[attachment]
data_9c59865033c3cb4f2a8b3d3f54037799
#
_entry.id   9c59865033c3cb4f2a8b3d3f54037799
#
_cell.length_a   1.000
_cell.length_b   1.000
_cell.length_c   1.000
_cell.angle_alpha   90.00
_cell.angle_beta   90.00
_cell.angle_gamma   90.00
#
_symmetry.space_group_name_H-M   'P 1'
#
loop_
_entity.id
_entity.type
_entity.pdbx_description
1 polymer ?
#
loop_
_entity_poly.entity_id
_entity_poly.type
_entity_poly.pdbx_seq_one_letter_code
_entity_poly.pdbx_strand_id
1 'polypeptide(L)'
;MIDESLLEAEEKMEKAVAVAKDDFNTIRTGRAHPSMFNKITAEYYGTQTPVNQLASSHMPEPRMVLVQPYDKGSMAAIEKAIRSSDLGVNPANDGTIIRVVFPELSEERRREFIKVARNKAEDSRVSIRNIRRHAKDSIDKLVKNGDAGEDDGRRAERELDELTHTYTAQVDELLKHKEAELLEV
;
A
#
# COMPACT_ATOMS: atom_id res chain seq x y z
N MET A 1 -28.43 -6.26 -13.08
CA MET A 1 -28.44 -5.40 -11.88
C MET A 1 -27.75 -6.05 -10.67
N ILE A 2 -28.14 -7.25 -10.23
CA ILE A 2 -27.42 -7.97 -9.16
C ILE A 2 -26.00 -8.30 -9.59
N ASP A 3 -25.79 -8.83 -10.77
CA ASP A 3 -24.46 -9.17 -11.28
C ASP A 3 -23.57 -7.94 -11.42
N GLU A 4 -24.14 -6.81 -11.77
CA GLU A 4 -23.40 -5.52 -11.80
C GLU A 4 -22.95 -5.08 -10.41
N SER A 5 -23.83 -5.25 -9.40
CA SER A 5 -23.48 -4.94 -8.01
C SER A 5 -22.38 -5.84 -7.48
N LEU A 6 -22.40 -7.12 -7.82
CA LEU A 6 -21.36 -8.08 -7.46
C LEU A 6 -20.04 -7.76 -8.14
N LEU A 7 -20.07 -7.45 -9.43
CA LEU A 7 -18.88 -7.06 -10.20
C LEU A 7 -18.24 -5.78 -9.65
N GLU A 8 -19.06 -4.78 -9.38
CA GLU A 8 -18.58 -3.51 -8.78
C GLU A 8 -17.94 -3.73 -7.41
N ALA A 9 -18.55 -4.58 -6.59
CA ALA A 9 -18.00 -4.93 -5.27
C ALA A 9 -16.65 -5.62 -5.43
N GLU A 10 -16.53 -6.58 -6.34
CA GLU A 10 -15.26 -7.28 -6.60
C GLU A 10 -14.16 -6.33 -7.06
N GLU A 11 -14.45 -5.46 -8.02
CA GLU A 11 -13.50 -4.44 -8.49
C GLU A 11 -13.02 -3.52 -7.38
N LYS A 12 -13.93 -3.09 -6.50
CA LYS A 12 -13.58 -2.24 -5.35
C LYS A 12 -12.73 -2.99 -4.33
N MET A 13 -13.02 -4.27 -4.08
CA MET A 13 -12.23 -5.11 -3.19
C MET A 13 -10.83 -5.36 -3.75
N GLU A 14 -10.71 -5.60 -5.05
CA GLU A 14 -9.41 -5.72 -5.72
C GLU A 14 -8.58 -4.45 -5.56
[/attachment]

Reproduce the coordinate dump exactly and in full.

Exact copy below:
data_9c59865033c3cb4f2a8b3d3f54037799
#
_entry.id   9c59865033c3cb4f2a8b3d3f54037799
#
_cell.length_a   1.000
_cell.length_b   1.000
_cell.length_c   1.000
_cell.angle_alpha   90.00
_cell.angle_beta   90.00
_cell.angle_gamma   90.00
#
_symmetry.space_group_name_H-M   'P 1'
#
loop_
_entity.id
_entity.type
_entity.pdbx_description
1 polymer ?
#
loop_
_entity_poly.entity_id
_entity_poly.type
_entity_poly.pdbx_seq_one_letter_code
_entity_poly.pdbx_strand_id
1 'polypeptide(L)'
;MIDESLLEAEEKMEKAVAVAKDDFNTIRTGRAHPSMFNKITAEYYGTQTPVNQLASSHMPEPRMVLVQPYDKGSMAAIEKAIRSSDLGVNPANDGTIIRVVFPELSEERRREFIKVARNKAEDSRVSIRNIRRHAKDSIDKLVKNGDAGEDDGRRAERELDELTHTYTAQVDELLKHKEAELLEV
;
A
#
# COMPACT_ATOMS: atom_id res chain seq x y z
N MET A 1 -28.43 -6.26 -13.08
CA MET A 1 -28.44 -5.40 -11.88
C MET A 1 -27.75 -6.05 -10.67
N ILE A 2 -28.14 -7.25 -10.23
CA ILE A 2 -27.42 -7.97 -9.16
C ILE A 2 -26.00 -8.30 -9.59
N ASP A 3 -25.79 -8.83 -10.77
CA ASP A 3 -24.46 -9.17 -11.28
C ASP A 3 -23.57 -7.94 -11.42
N GLU A 4 -24.14 -6.81 -11.77
CA GLU A 4 -23.40 -5.52 -11.80
C GLU A 4 -22.95 -5.08 -10.41
N SER A 5 -23.83 -5.25 -9.40
CA SER A 5 -23.48 -4.94 -8.01
C SER A 5 -22.38 -5.84 -7.48
N LEU A 6 -22.40 -7.12 -7.82
CA LEU A 6 -21.36 -8.08 -7.46
C LEU A 6 -20.04 -7.76 -8.14
N LEU A 7 -20.07 -7.45 -9.43
CA LEU A 7 -18.88 -7.06 -10.20
C LEU A 7 -18.24 -5.78 -9.65
N GLU A 8 -19.06 -4.78 -9.38
CA GLU A 8 -18.58 -3.51 -8.78
C GLU A 8 -17.94 -3.73 -7.41
N ALA A 9 -18.55 -4.58 -6.59
CA ALA A 9 -18.00 -4.93 -5.27
C ALA A 9 -16.65 -5.62 -5.43
N GLU A 10 -16.53 -6.58 -6.34
CA GLU A 10 -15.26 -7.28 -6.60
C GLU A 10 -14.16 -6.33 -7.06
N GLU A 11 -14.45 -5.46 -8.02
CA GLU A 11 -13.50 -4.44 -8.49
C GLU A 11 -13.02 -3.52 -7.38
N LYS A 12 -13.93 -3.09 -6.50
CA LYS A 12 -13.58 -2.24 -5.35
C LYS A 12 -12.73 -2.99 -4.33
N MET A 13 -13.02 -4.27 -4.08
CA MET A 13 -12.23 -5.11 -3.19
C MET A 13 -10.83 -5.36 -3.75
N GLU A 14 -10.71 -5.60 -5.05
CA GLU A 14 -9.41 -5.72 -5.72
C GLU A 14 -8.58 -4.45 -5.56